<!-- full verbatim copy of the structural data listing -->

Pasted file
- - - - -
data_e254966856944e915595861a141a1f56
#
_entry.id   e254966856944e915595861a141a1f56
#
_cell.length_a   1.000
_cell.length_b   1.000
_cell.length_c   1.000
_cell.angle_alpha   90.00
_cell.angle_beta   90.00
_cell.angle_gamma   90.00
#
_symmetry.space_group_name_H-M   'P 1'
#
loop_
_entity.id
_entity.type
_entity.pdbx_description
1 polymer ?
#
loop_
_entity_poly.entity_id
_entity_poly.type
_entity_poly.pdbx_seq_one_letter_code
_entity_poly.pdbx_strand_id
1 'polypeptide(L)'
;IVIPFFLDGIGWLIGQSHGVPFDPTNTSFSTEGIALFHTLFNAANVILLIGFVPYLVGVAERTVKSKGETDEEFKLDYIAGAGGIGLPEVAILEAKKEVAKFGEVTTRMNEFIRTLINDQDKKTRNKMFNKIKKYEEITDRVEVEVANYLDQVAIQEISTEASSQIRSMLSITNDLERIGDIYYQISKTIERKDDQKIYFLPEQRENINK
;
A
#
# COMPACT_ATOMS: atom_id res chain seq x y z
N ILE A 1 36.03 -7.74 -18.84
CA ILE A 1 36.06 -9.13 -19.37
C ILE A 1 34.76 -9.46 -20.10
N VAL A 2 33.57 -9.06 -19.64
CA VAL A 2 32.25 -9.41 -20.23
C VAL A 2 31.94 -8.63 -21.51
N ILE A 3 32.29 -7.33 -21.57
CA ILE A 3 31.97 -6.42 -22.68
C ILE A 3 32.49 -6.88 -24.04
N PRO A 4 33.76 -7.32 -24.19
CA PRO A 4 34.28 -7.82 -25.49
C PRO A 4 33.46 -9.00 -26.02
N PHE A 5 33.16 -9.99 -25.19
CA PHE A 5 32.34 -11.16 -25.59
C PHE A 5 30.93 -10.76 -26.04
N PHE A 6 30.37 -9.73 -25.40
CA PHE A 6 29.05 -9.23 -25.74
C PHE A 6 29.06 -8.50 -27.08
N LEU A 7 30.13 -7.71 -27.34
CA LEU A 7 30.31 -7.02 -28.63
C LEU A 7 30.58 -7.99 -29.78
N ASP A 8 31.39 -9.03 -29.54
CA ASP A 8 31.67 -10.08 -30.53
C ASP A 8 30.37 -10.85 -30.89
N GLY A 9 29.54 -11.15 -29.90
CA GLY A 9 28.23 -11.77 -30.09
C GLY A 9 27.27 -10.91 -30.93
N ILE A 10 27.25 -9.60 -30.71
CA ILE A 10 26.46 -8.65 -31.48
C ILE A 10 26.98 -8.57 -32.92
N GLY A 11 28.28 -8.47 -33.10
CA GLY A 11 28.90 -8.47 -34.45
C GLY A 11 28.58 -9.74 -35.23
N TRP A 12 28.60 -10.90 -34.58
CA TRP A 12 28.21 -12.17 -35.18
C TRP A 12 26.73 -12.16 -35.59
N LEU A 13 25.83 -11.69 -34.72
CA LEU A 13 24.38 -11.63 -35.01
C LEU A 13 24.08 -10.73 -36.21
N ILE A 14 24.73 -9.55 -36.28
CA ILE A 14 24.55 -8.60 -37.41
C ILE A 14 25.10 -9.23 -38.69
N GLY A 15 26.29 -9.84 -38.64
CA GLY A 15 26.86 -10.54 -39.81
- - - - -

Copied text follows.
data_e254966856944e915595861a141a1f56
#
_entry.id   e254966856944e915595861a141a1f56
#
_cell.length_a   1.000
_cell.length_b   1.000
_cell.length_c   1.000
_cell.angle_alpha   90.00
_cell.angle_beta   90.00
_cell.angle_gamma   90.00
#
_symmetry.space_group_name_H-M   'P 1'
#
loop_
_entity.id
_entity.type
_entity.pdbx_description
1 polymer ?
#
loop_
_entity_poly.entity_id
_entity_poly.type
_entity_poly.pdbx_seq_one_letter_code
_entity_poly.pdbx_strand_id
1 'polypeptide(L)'
;IVIPFFLDGIGWLIGQSHGVPFDPTNTSFSTEGIALFHTLFNAANVILLIGFVPYLVGVAERTVKSKGETDEEFKLDYIAGAGGIGLPEVAILEAKKEVAKFGEVTTRMNEFIRTLINDQDKKTRNKMFNKIKKYEEITDRVEVEVANYLDQVAIQEISTEASSQIRSMLSITNDLERIGDIYYQISKTIERKDDQKIYFLPEQRENINK
;
A
#
# COMPACT_ATOMS: atom_id res chain seq x y z
N ILE A 1 36.03 -7.74 -18.84
CA ILE A 1 36.06 -9.13 -19.37
C ILE A 1 34.76 -9.46 -20.10
N VAL A 2 33.57 -9.06 -19.64
CA VAL A 2 32.25 -9.41 -20.23
C VAL A 2 31.94 -8.63 -21.51
N ILE A 3 32.29 -7.33 -21.57
CA ILE A 3 31.97 -6.42 -22.68
C ILE A 3 32.49 -6.88 -24.04
N PRO A 4 33.76 -7.32 -24.19
CA PRO A 4 34.28 -7.82 -25.49
C PRO A 4 33.46 -9.00 -26.02
N PHE A 5 33.16 -9.99 -25.19
CA PHE A 5 32.34 -11.16 -25.59
C PHE A 5 30.93 -10.76 -26.04
N PHE A 6 30.37 -9.73 -25.40
CA PHE A 6 29.05 -9.23 -25.74
C PHE A 6 29.06 -8.50 -27.08
N LEU A 7 30.13 -7.71 -27.34
CA LEU A 7 30.31 -7.02 -28.63
C LEU A 7 30.58 -7.99 -29.78
N ASP A 8 31.39 -9.03 -29.54
CA ASP A 8 31.67 -10.08 -30.53
C ASP A 8 30.37 -10.85 -30.89
N GLY A 9 29.54 -11.15 -29.90
CA GLY A 9 28.23 -11.77 -30.09
C GLY A 9 27.27 -10.91 -30.93
N ILE A 10 27.25 -9.60 -30.71
CA ILE A 10 26.46 -8.65 -31.48
C ILE A 10 26.98 -8.57 -32.92
N GLY A 11 28.28 -8.47 -33.10
CA GLY A 11 28.90 -8.47 -34.45
C GLY A 11 28.58 -9.74 -35.23
N TRP A 12 28.60 -10.90 -34.58
CA TRP A 12 28.21 -12.17 -35.18
C TRP A 12 26.73 -12.16 -35.59
N LEU A 13 25.83 -11.69 -34.72
CA LEU A 13 24.38 -11.63 -35.01
C LEU A 13 24.08 -10.73 -36.21
N ILE A 14 24.73 -9.55 -36.28
CA ILE A 14 24.55 -8.60 -37.41
C ILE A 14 25.10 -9.23 -38.69
N GLY A 15 26.29 -9.84 -38.64
CA GLY A 15 26.86 -10.54 -39.81